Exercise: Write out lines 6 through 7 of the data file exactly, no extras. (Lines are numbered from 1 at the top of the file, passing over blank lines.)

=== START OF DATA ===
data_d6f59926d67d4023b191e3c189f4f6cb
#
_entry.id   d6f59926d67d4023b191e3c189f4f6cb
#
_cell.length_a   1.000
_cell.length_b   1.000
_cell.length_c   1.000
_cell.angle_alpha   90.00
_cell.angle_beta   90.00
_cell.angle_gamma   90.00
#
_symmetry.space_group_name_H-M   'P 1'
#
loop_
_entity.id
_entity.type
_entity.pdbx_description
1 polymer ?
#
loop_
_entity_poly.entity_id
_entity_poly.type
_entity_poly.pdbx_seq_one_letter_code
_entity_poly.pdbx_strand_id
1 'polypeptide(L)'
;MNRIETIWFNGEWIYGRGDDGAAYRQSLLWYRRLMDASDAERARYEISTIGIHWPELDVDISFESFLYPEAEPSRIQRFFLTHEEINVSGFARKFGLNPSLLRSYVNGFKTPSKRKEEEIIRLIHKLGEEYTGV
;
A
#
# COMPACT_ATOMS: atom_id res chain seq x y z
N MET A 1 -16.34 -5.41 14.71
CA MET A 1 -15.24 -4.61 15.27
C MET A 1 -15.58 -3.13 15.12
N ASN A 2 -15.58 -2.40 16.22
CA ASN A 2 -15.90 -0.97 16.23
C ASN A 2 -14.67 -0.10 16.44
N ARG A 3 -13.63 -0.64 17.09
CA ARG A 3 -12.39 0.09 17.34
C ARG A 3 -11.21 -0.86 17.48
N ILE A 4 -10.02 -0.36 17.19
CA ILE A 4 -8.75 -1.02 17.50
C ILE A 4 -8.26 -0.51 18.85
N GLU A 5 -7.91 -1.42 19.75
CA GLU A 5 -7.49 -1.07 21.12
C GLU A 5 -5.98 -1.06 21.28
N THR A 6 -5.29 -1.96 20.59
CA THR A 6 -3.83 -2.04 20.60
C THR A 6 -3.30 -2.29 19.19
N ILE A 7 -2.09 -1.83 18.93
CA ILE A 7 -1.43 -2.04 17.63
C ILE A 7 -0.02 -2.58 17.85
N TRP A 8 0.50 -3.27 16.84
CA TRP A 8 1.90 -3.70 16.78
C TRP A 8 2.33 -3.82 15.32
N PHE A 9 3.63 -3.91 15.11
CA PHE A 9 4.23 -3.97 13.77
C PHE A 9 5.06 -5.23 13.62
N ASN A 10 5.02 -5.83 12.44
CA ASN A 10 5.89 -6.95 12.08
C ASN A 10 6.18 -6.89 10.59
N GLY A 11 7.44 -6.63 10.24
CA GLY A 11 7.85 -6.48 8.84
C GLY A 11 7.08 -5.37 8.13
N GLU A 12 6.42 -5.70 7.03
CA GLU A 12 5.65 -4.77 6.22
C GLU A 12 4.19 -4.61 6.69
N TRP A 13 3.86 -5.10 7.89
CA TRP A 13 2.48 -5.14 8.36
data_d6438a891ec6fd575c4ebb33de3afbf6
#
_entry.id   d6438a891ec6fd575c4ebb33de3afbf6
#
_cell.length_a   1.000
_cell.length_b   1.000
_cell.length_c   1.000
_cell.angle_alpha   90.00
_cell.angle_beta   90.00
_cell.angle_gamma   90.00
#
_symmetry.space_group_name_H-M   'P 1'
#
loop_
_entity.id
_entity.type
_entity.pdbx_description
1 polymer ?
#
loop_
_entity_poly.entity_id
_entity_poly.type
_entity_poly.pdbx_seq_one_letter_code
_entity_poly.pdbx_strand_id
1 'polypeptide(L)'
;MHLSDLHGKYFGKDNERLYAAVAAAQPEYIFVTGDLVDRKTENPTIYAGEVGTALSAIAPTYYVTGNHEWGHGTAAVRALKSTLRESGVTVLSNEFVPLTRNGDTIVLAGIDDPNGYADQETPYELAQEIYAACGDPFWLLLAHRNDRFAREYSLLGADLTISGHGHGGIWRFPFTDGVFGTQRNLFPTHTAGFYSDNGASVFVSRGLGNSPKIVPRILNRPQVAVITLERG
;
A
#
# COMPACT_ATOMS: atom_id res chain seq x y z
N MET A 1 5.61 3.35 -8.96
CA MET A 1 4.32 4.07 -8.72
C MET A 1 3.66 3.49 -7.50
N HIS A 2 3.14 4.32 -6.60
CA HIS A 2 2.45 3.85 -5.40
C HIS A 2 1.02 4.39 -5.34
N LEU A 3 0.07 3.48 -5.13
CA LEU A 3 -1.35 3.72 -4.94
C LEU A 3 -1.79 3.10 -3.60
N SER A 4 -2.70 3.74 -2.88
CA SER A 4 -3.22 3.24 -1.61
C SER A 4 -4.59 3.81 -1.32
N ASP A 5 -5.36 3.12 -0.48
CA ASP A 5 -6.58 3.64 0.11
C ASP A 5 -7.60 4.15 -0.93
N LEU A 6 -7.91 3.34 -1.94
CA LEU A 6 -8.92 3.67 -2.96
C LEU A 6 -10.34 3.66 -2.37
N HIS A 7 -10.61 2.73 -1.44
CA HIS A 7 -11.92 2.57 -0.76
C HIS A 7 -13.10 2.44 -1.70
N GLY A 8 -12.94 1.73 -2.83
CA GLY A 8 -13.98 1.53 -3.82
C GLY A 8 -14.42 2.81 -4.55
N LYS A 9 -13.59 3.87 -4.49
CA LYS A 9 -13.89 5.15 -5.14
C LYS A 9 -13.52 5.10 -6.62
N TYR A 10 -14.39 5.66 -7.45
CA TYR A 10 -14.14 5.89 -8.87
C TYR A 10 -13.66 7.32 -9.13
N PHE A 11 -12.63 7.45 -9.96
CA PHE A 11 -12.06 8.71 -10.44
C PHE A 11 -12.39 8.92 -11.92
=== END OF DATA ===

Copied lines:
_cell.length_b   1.000
_cell.length_c   1.000